The Delta IV Heavy rocket, boosted by the new RS-68A rocket engine, had its successful maiden flight on Friday, June 29 at 9:15 EST, from Cape Canaveral Air Force Station in Florida.

The launch of Delta IV – NROL 15 (Credits: NASA).

The launch of the world’s most powerful hydrogen and liquid oxygen fueled rocket engine was rescheduled from Thursday to give Tropical Storm Debby time to clear the launch site, and on Friday there were three more hours of delay due to stuck fuel valves.

“It was a great day. It was a thrill to see it get off,” said Steve Bouley, vice president of Launch Vehicle and Hypersonic Systems, for PWR.

The mission was to send NROL-15 into orbit, a classified National Reconnaissance Office satellite. The Pratt & Whitney Rocketdyne (PWR) RS-68A adds 39,000 pounds of thrust to the first-gen RS-68 for 702,000 total pounds of thrust, 284,000 more than the space shuttle’s main engine, but also 20 percent cheaper, since it has 80 percent fewer parts. PWR aspires to make the RS-68A the new standard for the Delta IV Heavy.

This launch could turn out to be a milestone of future space exploration power. “Liquid hydrogen and liquid oxygen is the best combination when you’re looking simply at performance,” says Futron Corporation senior space analyst Jeff Foust of PWR. This combination also uses plain water, thus increasing its importance in exploiting space resources. Water is present in the moon, on Mars, and on asteroids, which have been recently been targeted by Planetary Resources for commercial mining. Space-based refueling depots could become a reality in the next few decades using these resources.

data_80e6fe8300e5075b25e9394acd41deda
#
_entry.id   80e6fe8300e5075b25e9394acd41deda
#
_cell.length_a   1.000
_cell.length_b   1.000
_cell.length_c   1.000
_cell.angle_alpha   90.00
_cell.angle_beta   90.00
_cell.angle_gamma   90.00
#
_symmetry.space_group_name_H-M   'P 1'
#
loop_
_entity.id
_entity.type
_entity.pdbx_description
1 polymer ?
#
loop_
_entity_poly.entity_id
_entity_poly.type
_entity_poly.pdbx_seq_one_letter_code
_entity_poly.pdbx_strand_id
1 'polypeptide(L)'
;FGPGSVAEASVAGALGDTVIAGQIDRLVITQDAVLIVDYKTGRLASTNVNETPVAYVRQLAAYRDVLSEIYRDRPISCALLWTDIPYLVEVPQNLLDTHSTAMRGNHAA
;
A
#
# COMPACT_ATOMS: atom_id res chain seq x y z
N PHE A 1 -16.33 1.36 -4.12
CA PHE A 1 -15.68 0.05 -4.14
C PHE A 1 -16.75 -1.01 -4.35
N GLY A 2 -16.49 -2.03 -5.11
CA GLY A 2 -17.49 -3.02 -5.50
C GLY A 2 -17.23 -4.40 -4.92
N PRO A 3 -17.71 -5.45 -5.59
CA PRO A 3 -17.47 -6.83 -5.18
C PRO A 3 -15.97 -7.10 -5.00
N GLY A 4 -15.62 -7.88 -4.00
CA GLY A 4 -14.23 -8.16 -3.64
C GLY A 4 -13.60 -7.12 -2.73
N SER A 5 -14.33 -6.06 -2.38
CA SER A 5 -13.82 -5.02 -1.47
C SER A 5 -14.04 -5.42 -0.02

Exploded-view diagram of the Delta IV Heavy launch vehicle (Credits: Boeing).

However, hydrogen-power faces two major difficulties; the very low temperature that is needed to remain liquid (-423.17° F/-252.78°C), and a very low density, which requires much bigger propellant tanks. “With denser fuels like kerosene that also happen to be noncryogenic, you can use smaller tanks that help with other aspects of vehicle engineering as well,” Foust says. “If liquid hydrogen didn’t have those disadvantages I think you’d see it in use a lot more, simply because of the performance boost that it provides.”

Steve Bouley, vice president of Launch Vehicle and Hypersonic Systems for PWR, says that the tradeoff is worth the trouble. “Having the ability to give up some of the propellant combination’s performance capability, we were able to use a very simple operating cycle—the gas-generator cycle—for the RS-68 engine, and that allowed us to make it also a very robust engine.”

A video of the launch can be seen below: